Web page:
Laparoendoscopic Single-Site Surgery Radical Nephrectomy

ArticleinJournal of endourology / Endourological Society 25(2):159-65 · February 2011with8 Reads
DOI: 10.1089/end.2010.0673 · Source: PubMed
The indications, instrumentation, surgical technique, and complications of laparoendoscopic single-site radical nephrectomy (LESS-RN) are being described in detail in an attempt to familiarize urologists with this novel laparoscopic technique. Our initial experience of 30 consecutive cases of LESS-RN is reported. The results indicate that, in experienced hands, LESS-RN is feasible and safe, with results comparable to those of conventional laparoscopic radical nephrectomy. Nevertheless, larger series of patients are needed to prove if the increased technical difficulty of LESS-RN justifies its use in routine urologic practice.
  • [Show abstract] [Hide abstract] ABSTRACT: Introduction The conventional laparoscopic surgery is now paving way to the new technologies including robotic and laparoscopic single-site surgery (LESS). We present our updated experience on LESS radical nephrectomy (LESS–RN). Patients and methods The data from patients undergoing LESS–RN in our two institutions were reviewed along with various clinical and pathological parameters. Results Between 2008 and 2011, 42 LESS–RN were performed (right = 22, left = 20) with mean (range) age and BMI of 63.7 (33–86) years and 25.1 (18–38.6) kg/m2, respectively. In addition to the instruments in the single port, one extra 3-mm needlescopic instrument was required in 19 patients (right = 17, left = 2). In three patients, two additional 5-mm trocars and instruments were required. None required open conversion. The recorded adverse events include one bowel injury (intraoperative closure without the need for stoma), one postoperative bleeding requiring blood transfusion, one prolonged ileus, and one deep venous thrombosis. The resected specimens revealed pT1a (n = 3), pT1b (n = 33), pT2a (n = 4), and pT3b (n = 2) tumors. The finding of pT3b was incidental rather than planned procedure. None of the patients had positive margins. Conclusion LESS–RN has proven to be feasible and safe. Beyond cosmesis, further advantages of this approach need to be addressed by randomized trials.
    Full-text · Article · Sep 2011
  • [Show abstract] [Hide abstract] ABSTRACT: Purpose Laparoendoscopic single-site surgery (LESS) has emerged in the recent years as an alternative approach to conventional laparoscopic surgery which is accompanied by additional advantages over laparoscopy. In this work we attempt to review the current literature and to investigate the possible combination of LESS to other currently available approaches such as natural orifice transluminal endoscopic surgery (NOTES), needlescopic and robotic laparoscopic surgery. Methods Extensive literature search on the topics of LESS, hybrid and pure NOTES, Needlescopic-assisted LESS and “Robot-assisted LESS” took place. Additionally, the accumulated experience from 118 LESSs performed in our departments is presented in an attempt to provide evidence regarding the mix of technique in LESS in urology. Results The challenging nature of LESS limits the broader application and acceptance. Expanding experience in single-site surgery has currently provided tools such as transvaginal access, needlescopic instruments and robot assistance that can aid LESS and enhance its efficiency without compromising any of its advantages. A mix of these techniques with LESS could ease the stiff learning curve of the second and benefit not only its performance but also the adaptation of LESS as a standard practice. Conclusion Pure LESS although feasible, remains a technical challenge for the surgeon, preventing the widespread application of the technique. The goal of urologists on LESS surgery should not be the purity of LESS approach, but the superiority against already established techniques. A mix of techniques could be a key for the documentation of the advantages of LESS over conventional laparoscopy.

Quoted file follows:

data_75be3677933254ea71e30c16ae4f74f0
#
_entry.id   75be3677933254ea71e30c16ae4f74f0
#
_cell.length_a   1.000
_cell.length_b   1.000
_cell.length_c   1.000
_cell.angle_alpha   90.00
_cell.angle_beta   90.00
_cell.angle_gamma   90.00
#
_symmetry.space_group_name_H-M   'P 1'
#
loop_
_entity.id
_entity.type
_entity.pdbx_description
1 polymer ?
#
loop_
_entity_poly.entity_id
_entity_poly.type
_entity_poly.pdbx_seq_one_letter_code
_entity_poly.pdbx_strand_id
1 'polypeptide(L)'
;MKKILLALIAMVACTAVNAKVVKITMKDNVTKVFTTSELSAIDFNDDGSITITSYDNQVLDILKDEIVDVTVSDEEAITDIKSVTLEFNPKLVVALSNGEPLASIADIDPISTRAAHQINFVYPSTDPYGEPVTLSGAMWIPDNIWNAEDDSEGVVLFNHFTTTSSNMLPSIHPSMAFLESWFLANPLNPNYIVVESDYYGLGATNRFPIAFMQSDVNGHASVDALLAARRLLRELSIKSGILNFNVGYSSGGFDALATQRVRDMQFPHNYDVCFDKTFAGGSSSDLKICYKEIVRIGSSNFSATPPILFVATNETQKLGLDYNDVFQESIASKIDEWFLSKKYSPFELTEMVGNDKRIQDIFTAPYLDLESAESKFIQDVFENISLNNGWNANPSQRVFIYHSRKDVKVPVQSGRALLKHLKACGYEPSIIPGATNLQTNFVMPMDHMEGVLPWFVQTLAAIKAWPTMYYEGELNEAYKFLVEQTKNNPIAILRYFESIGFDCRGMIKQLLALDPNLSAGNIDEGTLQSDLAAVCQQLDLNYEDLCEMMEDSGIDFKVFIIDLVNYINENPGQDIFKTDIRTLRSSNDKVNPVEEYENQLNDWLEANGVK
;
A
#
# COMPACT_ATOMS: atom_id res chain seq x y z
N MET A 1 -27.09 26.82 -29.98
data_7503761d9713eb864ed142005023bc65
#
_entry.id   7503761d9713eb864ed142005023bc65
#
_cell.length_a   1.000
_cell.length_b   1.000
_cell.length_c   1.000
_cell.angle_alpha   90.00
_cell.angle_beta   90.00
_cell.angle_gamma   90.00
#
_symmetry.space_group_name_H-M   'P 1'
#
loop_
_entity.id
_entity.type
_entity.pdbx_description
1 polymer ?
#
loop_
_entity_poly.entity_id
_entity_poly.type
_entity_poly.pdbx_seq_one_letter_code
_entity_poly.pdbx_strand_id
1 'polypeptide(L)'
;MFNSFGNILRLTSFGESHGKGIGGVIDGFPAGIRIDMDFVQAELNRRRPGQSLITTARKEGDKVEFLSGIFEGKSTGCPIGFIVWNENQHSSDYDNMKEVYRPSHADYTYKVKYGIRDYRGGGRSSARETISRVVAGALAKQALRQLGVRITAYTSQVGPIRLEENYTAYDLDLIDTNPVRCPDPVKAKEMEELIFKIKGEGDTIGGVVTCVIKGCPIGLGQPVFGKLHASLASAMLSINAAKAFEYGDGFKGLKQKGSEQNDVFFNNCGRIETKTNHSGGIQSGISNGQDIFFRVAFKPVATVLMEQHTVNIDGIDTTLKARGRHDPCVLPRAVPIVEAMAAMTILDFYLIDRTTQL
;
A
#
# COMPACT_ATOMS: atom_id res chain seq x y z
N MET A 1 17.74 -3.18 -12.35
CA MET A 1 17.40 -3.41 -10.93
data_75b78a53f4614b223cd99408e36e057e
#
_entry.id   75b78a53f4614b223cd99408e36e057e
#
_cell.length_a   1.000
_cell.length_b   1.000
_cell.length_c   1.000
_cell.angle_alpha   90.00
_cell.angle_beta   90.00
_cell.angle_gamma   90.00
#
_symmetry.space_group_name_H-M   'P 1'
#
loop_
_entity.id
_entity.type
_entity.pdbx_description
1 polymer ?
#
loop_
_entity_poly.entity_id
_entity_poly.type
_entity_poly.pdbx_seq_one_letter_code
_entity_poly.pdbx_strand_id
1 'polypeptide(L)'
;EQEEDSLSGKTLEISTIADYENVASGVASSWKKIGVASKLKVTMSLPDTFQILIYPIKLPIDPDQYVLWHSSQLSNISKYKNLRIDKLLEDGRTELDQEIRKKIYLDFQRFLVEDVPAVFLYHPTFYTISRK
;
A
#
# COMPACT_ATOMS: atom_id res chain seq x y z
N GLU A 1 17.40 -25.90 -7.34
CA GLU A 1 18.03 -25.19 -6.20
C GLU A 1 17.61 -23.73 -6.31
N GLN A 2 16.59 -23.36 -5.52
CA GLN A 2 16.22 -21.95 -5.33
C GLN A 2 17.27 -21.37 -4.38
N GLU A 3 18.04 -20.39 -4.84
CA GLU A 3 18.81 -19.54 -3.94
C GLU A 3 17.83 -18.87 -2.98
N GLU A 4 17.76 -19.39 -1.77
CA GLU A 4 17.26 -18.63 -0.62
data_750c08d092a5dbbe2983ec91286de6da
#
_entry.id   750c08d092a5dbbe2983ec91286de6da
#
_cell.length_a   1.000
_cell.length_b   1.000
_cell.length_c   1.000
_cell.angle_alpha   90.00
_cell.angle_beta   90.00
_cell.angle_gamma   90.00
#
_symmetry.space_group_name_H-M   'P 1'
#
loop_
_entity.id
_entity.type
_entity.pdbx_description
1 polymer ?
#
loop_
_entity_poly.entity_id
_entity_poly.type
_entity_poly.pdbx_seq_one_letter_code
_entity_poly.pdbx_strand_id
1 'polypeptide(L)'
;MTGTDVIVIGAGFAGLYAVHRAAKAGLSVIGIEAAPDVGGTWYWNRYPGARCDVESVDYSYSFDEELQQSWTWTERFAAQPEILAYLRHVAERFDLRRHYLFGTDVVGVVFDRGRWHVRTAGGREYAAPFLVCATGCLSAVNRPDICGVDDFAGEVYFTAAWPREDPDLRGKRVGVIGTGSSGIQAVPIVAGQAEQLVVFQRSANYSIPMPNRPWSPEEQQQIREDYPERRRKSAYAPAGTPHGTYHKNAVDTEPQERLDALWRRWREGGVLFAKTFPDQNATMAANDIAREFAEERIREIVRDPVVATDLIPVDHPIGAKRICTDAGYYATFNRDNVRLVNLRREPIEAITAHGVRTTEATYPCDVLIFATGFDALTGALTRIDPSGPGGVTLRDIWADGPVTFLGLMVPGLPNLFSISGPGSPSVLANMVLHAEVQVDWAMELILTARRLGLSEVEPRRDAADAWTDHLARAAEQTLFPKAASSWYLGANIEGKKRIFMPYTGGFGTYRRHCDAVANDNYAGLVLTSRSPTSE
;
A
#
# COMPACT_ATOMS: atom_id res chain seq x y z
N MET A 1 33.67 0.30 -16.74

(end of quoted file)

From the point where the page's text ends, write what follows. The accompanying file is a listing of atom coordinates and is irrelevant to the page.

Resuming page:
Article · Oct 2011
  • [Show abstract] [Hide abstract] ABSTRACT: The aim is to report our 1-year experience in transumbilical Laparoendoscopic single-site (LESS) radical nephrectomy (LESS-RN) and assess its learning curve. From September 2009 to December 2010, 18 consecutive patients with a solitary renal tumor underwent transumbilical LESS-RN. We grouped measured parameters on the basis of the first nine (group A) and last nine (group B) patients, and compared both subgroups with the control group (C), which was composed of the initial nine consecutive patients who underwent conventional laparoscopic RNs performed by the same surgeon. There was one LESS patient converted to conventional laparoscopic surgery for intraoperative hemorrhage and transfused. The mean for measured parameters of the groups A, B, C were: age: 58.6, 57.2, and 59.2 years, respectively (P>0.05); American Society of Aneshesiologists score: 1.9, 2.0, and 2.0, respectively (P>0.05); body mass index: 25.2, 23.5, and 23.1 kg/m(2), respectively (P>0.05); lesion size at CT scan: 5.0, 4.6, and 6.2 cm, respectively (P=0.039); operative skin to skin time: 191.6, 123.9, and 122.2 minutes, respectively (P=0.000); estimated blood loss: 172.2, 246.7, and 116.7 mL, respectively (P>0.05); incision length: 5.6, 5.9, and 7.4 cm, respectively (P=0.000); hospital stay: 5.8, 5.8, and 5.8 days, respectively (P>0.05). At the latest follow-up, all patients did not present any local recurrence or metastasis. In selected patients, the transumbilical LESS-RN can be safely performed with favorable outcomes. While a learning curve certainly exists, it appears to be short for an experienced laparoscopic surgeon.
    Article · Dec 2011
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